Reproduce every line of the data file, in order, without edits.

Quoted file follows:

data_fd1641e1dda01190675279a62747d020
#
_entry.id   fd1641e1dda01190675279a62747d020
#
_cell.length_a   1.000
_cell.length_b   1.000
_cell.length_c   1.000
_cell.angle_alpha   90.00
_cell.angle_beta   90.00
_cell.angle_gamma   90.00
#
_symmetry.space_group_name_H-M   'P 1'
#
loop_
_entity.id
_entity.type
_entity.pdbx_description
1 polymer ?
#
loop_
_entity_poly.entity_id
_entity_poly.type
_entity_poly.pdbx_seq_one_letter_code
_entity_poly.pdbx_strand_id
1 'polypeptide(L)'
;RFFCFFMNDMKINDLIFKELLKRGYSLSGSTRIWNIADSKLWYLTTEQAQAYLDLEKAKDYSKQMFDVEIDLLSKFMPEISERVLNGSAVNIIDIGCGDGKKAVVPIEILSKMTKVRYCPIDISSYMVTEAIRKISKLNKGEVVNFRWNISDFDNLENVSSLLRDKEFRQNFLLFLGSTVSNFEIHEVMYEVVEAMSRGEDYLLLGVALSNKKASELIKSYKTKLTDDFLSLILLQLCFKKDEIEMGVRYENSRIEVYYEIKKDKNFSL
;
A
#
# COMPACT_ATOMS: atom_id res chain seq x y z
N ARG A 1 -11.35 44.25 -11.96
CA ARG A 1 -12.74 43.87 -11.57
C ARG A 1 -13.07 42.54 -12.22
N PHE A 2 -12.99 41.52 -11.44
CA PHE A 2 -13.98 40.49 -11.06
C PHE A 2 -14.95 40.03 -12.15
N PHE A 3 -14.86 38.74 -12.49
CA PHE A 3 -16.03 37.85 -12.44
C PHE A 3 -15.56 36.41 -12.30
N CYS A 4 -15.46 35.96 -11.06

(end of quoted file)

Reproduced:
data_fd1641e1dda01190675279a62747d020
#
_entry.id   fd1641e1dda01190675279a62747d020
#
_cell.length_a   1.000
_cell.length_b   1.000
_cell.length_c   1.000
_cell.angle_alpha   90.00
_cell.angle_beta   90.00
_cell.angle_gamma   90.00
#
_symmetry.space_group_name_H-M   'P 1'
#
loop_
_entity.id
_entity.type
_entity.pdbx_description
1 polymer ?
#
loop_
_entity_poly.entity_id
_entity_poly.type
_entity_poly.pdbx_seq_one_letter_code
_entity_poly.pdbx_strand_id
1 'polypeptide(L)'
;RFFCFFMNDMKINDLIFKELLKRGYSLSGSTRIWNIADSKLWYLTTEQAQAYLDLEKAKDYSKQMFDVEIDLLSKFMPEISERVLNGSAVNIIDIGCGDGKKAVVPIEILSKMTKVRYCPIDISSYMVTEAIRKISKLNKGEVVNFRWNISDFDNLENVSSLLRDKEFRQNFLLFLGSTVSNFEIHEVMYEVVEAMSRGEDYLLLGVALSNKKASELIKSYKTKLTDDFLSLILLQLCFKKDEIEMGVRYENSRIEVYYEIKKDKNFSL
;
A
#
# COMPACT_ATOMS: atom_id res chain seq x y z
N ARG A 1 -11.35 44.25 -11.96
CA ARG A 1 -12.74 43.87 -11.57
C ARG A 1 -13.07 42.54 -12.22
N PHE A 2 -12.99 41.52 -11.44
CA PHE A 2 -13.98 40.49 -11.06
C PHE A 2 -14.95 40.03 -12.15
N PHE A 3 -14.86 38.74 -12.49
CA PHE A 3 -16.03 37.85 -12.44
C PHE A 3 -15.56 36.41 -12.30
N CYS A 4 -15.46 35.96 -11.06